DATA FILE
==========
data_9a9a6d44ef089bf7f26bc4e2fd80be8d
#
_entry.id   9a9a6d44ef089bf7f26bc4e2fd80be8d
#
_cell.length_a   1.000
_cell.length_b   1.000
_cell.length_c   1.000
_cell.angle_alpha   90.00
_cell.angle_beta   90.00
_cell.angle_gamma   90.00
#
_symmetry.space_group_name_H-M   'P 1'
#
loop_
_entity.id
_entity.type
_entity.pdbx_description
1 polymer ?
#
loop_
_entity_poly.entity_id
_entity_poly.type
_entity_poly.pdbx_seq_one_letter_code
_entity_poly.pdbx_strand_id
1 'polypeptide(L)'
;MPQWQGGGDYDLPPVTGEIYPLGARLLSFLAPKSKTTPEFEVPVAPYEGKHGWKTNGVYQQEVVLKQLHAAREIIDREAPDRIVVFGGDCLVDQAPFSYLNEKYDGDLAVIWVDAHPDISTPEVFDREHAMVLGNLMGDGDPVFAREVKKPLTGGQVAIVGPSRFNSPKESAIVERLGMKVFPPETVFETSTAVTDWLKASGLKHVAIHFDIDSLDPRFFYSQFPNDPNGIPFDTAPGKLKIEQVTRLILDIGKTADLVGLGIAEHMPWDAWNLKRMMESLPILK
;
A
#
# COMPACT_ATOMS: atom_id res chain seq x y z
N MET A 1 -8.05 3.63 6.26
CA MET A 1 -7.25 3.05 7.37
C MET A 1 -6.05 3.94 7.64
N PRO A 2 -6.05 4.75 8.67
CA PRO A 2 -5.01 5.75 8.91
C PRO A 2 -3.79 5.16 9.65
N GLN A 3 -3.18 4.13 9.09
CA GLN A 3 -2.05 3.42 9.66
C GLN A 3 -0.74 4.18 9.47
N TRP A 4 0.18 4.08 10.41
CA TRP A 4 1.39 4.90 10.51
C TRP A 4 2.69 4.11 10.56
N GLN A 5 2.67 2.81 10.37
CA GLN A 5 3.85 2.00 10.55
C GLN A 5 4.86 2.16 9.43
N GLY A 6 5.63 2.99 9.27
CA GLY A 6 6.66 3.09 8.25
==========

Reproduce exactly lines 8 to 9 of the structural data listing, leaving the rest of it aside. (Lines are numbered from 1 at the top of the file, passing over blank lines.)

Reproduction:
_cell.angle_alpha   90.00
_cell.angle_beta   90.00